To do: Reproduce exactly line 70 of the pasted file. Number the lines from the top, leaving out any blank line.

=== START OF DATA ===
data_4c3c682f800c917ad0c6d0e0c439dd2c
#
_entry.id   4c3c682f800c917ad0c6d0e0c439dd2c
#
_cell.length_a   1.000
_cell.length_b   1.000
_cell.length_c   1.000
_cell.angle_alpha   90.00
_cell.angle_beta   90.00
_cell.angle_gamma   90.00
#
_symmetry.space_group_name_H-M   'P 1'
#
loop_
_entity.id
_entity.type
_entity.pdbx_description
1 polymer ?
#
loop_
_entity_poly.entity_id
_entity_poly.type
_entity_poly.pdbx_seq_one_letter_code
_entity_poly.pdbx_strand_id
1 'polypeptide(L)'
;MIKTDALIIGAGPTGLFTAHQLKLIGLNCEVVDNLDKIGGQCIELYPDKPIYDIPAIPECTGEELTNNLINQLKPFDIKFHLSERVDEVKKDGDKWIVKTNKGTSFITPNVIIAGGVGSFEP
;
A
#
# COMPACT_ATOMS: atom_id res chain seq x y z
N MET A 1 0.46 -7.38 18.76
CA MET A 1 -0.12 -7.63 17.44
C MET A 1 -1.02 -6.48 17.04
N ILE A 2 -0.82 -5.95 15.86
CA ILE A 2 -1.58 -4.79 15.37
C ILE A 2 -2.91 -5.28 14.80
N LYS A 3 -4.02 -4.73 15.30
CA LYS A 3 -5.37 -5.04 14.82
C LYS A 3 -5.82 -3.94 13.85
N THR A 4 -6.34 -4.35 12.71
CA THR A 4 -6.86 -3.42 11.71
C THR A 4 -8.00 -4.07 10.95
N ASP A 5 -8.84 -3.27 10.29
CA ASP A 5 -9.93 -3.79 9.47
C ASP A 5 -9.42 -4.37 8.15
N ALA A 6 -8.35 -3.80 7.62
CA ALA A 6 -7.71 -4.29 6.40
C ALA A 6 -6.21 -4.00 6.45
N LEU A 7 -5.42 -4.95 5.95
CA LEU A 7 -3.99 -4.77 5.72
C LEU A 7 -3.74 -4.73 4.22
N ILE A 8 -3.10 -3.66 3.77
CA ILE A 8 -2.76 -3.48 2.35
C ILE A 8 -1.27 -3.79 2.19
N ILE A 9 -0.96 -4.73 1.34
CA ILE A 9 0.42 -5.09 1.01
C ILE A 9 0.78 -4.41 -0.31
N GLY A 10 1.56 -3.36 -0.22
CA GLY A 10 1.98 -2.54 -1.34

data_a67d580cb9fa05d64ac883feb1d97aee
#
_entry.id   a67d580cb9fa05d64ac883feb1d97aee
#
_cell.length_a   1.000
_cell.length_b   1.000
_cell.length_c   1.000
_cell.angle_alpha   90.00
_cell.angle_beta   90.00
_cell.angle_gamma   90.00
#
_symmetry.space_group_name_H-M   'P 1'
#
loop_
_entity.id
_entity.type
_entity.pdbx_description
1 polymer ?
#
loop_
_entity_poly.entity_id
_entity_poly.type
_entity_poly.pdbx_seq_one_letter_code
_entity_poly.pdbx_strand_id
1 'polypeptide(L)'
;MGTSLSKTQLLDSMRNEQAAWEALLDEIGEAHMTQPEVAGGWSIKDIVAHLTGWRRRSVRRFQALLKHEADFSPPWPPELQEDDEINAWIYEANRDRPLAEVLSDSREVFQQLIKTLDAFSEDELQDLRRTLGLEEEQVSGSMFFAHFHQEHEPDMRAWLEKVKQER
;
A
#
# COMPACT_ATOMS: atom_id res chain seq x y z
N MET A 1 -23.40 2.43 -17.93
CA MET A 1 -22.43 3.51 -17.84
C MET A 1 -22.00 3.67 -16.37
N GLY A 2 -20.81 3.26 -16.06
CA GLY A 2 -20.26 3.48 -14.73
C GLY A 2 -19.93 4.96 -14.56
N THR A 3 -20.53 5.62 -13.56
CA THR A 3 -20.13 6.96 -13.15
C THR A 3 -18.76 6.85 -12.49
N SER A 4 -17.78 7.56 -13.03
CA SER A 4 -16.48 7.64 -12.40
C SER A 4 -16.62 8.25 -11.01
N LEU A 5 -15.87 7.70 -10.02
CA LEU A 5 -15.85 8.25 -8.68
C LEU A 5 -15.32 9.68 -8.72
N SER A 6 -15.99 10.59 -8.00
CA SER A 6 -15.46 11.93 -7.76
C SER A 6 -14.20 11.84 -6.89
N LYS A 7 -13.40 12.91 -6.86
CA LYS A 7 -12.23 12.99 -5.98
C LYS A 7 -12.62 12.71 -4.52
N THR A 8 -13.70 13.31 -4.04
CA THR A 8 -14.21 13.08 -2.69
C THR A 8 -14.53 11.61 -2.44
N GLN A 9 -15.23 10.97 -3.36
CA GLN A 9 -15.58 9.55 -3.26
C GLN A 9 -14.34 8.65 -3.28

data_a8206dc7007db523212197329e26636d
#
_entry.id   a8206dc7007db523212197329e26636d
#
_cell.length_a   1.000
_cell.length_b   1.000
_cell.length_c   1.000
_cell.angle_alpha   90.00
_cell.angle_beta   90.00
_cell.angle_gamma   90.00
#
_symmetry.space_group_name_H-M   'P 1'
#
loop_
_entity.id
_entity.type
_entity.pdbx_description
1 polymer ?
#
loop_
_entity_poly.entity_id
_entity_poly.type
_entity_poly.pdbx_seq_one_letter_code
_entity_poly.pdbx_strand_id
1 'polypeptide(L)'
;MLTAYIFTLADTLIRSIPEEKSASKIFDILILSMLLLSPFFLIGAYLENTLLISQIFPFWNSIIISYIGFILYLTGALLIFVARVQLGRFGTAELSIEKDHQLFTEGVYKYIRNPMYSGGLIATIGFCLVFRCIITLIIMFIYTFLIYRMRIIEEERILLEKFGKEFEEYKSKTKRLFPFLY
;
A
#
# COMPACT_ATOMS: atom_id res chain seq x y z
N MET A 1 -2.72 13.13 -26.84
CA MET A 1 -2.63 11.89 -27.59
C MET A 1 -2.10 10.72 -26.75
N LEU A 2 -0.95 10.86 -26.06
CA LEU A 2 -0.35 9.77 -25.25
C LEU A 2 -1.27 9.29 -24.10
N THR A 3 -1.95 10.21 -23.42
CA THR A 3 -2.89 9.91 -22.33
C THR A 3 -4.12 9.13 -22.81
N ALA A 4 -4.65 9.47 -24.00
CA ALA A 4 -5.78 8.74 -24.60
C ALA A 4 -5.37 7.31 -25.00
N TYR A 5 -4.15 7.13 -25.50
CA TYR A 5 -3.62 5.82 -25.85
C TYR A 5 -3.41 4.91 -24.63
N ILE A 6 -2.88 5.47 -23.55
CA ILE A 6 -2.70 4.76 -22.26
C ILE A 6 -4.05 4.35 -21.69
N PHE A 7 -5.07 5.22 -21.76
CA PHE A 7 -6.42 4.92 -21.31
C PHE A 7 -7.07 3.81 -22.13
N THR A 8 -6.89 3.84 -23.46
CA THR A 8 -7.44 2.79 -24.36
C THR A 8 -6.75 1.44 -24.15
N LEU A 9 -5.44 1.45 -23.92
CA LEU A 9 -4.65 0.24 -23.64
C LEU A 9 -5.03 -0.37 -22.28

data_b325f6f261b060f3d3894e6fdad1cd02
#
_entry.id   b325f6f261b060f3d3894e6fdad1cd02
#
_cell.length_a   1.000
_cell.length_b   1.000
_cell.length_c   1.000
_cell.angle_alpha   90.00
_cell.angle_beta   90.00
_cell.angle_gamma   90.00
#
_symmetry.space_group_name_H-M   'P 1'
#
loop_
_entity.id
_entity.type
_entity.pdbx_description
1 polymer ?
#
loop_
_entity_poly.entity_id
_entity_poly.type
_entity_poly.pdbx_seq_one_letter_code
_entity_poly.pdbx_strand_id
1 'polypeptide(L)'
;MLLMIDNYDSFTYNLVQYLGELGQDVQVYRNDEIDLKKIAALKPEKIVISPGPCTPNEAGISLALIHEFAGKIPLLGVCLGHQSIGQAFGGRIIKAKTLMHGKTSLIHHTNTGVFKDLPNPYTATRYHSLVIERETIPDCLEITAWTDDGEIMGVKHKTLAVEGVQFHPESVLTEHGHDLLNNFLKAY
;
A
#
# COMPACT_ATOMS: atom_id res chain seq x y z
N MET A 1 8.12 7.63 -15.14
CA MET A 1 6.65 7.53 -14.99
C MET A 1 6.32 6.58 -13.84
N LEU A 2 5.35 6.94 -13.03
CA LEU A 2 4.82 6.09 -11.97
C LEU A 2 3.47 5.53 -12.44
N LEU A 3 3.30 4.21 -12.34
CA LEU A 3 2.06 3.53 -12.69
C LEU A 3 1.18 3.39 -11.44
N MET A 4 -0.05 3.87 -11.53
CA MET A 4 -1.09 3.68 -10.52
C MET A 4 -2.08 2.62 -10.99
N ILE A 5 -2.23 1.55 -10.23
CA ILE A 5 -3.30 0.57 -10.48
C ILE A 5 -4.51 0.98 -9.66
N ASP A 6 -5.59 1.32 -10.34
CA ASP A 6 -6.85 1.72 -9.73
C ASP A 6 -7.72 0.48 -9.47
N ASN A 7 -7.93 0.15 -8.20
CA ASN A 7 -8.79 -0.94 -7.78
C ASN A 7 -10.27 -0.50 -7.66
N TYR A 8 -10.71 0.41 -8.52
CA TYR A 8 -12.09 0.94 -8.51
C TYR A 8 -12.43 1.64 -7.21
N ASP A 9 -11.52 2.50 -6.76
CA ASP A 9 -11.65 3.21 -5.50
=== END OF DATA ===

#